- If you have a very small team that works together, communicates with each other properly, and you’re not planning on increasing your team’s size – then perhaps a monolithic approach could be a good choice. It makes sense to let them build something together: the team cooperates well and they know and understand each other’s code.
- If your team is distributed, no one really talks to each other and everyone practices different time zones. In this case, you probably should stay away from a monolith as it will probably end up being a modern day Tower of Babel.
- Is your R&D structured into multiple siloed teams? Every team is the best at one area and you just need minimal interaction between them? Go for building multiple microservices, but make sure that you all agree on the right interface.
In some organizations you can see the opposite happening: the management and architects decide on the software architecture and this changes the team’s structure (or the team’s architecture). However, and this may possibly come as a shock to many, I feel that most of the time your team and its characteristics aren’t as dynamically changeable as your software architecture.
Force Majeure and your architecture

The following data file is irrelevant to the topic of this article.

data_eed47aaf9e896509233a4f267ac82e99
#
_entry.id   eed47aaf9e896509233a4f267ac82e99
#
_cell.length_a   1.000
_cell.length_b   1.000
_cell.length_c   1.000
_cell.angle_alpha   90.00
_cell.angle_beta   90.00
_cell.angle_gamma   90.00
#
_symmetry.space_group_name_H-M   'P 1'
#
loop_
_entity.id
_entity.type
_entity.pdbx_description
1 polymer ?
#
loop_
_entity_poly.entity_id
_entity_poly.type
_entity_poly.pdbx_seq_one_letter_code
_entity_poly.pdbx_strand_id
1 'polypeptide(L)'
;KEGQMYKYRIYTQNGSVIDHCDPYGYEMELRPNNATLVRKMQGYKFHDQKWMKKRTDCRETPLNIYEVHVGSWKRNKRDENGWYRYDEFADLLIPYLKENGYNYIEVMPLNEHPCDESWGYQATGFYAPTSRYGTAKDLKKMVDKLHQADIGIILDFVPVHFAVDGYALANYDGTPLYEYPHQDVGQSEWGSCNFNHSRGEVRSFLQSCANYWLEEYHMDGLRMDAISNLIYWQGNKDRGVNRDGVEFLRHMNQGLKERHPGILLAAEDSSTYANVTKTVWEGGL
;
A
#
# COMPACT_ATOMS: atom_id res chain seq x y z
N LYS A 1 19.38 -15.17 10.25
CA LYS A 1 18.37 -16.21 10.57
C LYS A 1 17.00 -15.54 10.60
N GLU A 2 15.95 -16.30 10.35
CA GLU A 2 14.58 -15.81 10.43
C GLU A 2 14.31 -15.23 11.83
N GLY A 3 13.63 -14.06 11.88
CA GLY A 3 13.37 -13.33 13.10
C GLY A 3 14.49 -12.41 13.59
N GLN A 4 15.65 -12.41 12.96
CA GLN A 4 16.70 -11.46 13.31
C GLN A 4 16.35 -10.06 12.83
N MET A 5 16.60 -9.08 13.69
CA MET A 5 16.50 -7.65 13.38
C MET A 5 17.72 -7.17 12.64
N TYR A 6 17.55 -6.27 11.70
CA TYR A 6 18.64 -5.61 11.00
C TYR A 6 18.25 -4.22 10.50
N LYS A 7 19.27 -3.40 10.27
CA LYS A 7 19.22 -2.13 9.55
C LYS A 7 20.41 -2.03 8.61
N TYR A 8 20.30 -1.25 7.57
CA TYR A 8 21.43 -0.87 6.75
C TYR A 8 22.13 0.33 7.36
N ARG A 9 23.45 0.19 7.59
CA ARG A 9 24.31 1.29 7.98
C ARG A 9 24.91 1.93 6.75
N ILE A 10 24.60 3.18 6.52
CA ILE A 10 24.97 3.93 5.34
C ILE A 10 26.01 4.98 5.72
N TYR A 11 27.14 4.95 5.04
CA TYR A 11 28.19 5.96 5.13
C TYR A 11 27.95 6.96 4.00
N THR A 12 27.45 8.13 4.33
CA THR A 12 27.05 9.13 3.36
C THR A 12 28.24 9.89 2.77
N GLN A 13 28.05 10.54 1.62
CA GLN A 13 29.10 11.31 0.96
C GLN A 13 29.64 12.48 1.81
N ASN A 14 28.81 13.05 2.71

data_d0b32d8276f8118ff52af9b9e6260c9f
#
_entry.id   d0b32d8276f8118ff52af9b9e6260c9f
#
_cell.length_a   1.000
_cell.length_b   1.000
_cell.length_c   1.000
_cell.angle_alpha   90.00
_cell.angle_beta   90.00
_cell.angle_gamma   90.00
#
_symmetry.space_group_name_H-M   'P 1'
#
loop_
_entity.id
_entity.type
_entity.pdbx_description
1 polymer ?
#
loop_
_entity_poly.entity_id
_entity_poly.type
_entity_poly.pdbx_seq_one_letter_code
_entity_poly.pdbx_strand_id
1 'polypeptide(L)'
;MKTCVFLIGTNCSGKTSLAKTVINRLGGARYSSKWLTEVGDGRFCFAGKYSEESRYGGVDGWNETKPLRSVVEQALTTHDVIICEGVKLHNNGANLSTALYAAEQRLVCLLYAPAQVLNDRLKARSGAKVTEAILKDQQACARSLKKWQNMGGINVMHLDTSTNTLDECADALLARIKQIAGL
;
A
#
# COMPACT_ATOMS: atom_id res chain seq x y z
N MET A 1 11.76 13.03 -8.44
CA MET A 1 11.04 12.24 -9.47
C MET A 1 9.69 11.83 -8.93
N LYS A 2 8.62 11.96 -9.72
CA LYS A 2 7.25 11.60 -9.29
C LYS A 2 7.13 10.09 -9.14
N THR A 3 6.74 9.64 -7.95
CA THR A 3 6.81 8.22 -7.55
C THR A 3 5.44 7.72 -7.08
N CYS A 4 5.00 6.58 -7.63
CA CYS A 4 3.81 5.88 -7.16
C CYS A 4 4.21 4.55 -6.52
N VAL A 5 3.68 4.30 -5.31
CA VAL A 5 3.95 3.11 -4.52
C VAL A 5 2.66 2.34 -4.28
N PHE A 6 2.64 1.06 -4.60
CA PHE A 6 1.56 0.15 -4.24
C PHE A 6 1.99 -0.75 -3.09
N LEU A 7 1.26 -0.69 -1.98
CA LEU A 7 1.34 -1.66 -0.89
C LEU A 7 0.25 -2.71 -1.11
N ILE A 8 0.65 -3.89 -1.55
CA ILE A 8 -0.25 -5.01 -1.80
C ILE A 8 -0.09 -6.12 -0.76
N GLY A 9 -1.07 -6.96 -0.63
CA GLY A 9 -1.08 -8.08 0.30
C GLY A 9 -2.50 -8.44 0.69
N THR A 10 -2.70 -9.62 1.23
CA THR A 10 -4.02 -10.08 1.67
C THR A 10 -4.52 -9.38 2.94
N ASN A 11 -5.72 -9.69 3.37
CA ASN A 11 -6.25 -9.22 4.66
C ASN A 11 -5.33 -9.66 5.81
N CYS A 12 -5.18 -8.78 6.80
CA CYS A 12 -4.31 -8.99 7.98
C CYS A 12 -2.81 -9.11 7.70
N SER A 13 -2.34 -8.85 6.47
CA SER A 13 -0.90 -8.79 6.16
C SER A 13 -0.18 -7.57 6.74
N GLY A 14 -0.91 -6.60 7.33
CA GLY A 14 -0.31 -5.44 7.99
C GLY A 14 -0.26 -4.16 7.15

Sometimes, and usually at the most inopportune moments, unexpected circumstances affect your architecture. These circumstances can be internal or external. As a manager or architect you need to consider them, but also try to not let them cloud your judgement. Some pretty common examples are:
- Your manager (or sometimes your own team) having read or heard from someone that “microservices is on the list of Top Trends of 2020”. When this happens, the natural response for human nature is for reach for the new and the shiny. I recommend you really try to not succumb to it. While the new and the shiny may look flashy and cool and great for marketing, it isn’t always what is best for your company’s success. With that said, sometimes it can be a good solution to test drive and experiment with a small part of your software and understand whether that “trend” is good for you. Experimenting with a small part can satisfy your manager and also won’t demotivate your “trendy” team.